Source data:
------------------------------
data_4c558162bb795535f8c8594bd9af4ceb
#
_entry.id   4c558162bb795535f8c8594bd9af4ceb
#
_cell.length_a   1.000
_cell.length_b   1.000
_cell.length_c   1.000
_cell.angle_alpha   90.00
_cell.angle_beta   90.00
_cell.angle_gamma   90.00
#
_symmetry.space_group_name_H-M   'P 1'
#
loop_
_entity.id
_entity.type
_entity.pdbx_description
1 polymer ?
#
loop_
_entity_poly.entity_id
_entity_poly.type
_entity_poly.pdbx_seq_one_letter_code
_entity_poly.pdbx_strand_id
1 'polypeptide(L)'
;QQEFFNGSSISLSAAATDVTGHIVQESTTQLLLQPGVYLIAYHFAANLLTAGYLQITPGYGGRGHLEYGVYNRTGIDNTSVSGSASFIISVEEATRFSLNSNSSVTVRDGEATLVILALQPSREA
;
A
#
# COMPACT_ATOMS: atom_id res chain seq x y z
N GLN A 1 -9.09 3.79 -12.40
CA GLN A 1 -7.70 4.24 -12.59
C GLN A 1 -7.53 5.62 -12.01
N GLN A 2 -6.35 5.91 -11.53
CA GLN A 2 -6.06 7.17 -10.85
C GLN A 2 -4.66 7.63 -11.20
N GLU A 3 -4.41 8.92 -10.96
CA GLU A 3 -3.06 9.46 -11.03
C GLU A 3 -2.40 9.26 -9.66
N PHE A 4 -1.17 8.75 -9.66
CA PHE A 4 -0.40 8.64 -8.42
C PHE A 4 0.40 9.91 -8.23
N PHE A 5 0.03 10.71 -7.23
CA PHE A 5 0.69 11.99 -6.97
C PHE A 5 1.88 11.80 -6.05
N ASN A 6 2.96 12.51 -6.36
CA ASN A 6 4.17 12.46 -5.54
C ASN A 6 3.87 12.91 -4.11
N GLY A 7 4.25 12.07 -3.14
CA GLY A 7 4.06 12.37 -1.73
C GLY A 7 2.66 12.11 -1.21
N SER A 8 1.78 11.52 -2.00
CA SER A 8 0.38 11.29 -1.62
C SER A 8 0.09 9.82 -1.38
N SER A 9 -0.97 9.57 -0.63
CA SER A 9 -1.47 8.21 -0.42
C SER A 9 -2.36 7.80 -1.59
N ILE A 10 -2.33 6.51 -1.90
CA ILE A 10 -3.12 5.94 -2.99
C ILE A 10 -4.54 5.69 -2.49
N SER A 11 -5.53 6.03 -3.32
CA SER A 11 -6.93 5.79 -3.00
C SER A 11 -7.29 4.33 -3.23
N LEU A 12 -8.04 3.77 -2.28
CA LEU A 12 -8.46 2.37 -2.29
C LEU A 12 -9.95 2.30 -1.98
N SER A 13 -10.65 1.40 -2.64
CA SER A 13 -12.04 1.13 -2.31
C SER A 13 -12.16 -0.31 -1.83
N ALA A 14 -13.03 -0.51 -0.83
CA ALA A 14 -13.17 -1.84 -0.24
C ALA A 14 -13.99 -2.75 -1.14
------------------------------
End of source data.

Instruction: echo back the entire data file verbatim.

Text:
data_4c558162bb795535f8c8594bd9af4ceb
#
_entry.id   4c558162bb795535f8c8594bd9af4ceb
#
_cell.length_a   1.000
_cell.length_b   1.000
_cell.length_c   1.000
_cell.angle_alpha   90.00
_cell.angle_beta   90.00
_cell.angle_gamma   90.00
#
_symmetry.space_group_name_H-M   'P 1'
#
loop_
_entity.id
_entity.type
_entity.pdbx_description
1 polymer ?
#
loop_
_entity_poly.entity_id
_entity_poly.type
_entity_poly.pdbx_seq_one_letter_code
_entity_poly.pdbx_strand_id
1 'polypeptide(L)'
;QQEFFNGSSISLSAAATDVTGHIVQESTTQLLLQPGVYLIAYHFAANLLTAGYLQITPGYGGRGHLEYGVYNRTGIDNTSVSGSASFIISVEEATRFSLNSNSSVTVRDGEATLVILALQPSREA
;
A
#
# COMPACT_ATOMS: atom_id res chain seq x y z
N GLN A 1 -9.09 3.79 -12.40
CA GLN A 1 -7.70 4.24 -12.59
C GLN A 1 -7.53 5.62 -12.01
N GLN A 2 -6.35 5.91 -11.53
CA GLN A 2 -6.06 7.17 -10.85
C GLN A 2 -4.66 7.63 -11.20
N GLU A 3 -4.41 8.92 -10.96
CA GLU A 3 -3.06 9.46 -11.03
C GLU A 3 -2.40 9.26 -9.66
N PHE A 4 -1.17 8.75 -9.66
CA PHE A 4 -0.40 8.64 -8.42
C PHE A 4 0.40 9.91 -8.23
N PHE A 5 0.03 10.71 -7.23
CA PHE A 5 0.69 11.99 -6.97
C PHE A 5 1.88 11.80 -6.05
N ASN A 6 2.96 12.51 -6.36
CA ASN A 6 4.17 12.46 -5.54
C ASN A 6 3.87 12.91 -4.11
N GLY A 7 4.25 12.07 -3.14
CA GLY A 7 4.06 12.37 -1.73
C GLY A 7 2.66 12.11 -1.21
N SER A 8 1.78 11.52 -2.00
CA SER A 8 0.38 11.29 -1.62
C SER A 8 0.09 9.82 -1.38
N SER A 9 -0.97 9.57 -0.63
CA SER A 9 -1.47 8.21 -0.42
C SER A 9 -2.36 7.80 -1.59
N ILE A 10 -2.33 6.51 -1.90
CA ILE A 10 -3.12 5.94 -2.99
C ILE A 10 -4.54 5.69 -2.49
N SER A 11 -5.53 6.03 -3.32
CA SER A 11 -6.93 5.79 -3.00
C SER A 11 -7.29 4.33 -3.23
N LEU A 12 -8.04 3.77 -2.28
CA LEU A 12 -8.46 2.37 -2.29
C LEU A 12 -9.95 2.30 -1.98
N SER A 13 -10.65 1.40 -2.64
CA SER A 13 -12.04 1.13 -2.31
C SER A 13 -12.16 -0.31 -1.83
N ALA A 14 -13.03 -0.51 -0.83
CA ALA A 14 -13.17 -1.84 -0.24
C ALA A 14 -13.99 -2.75 -1.14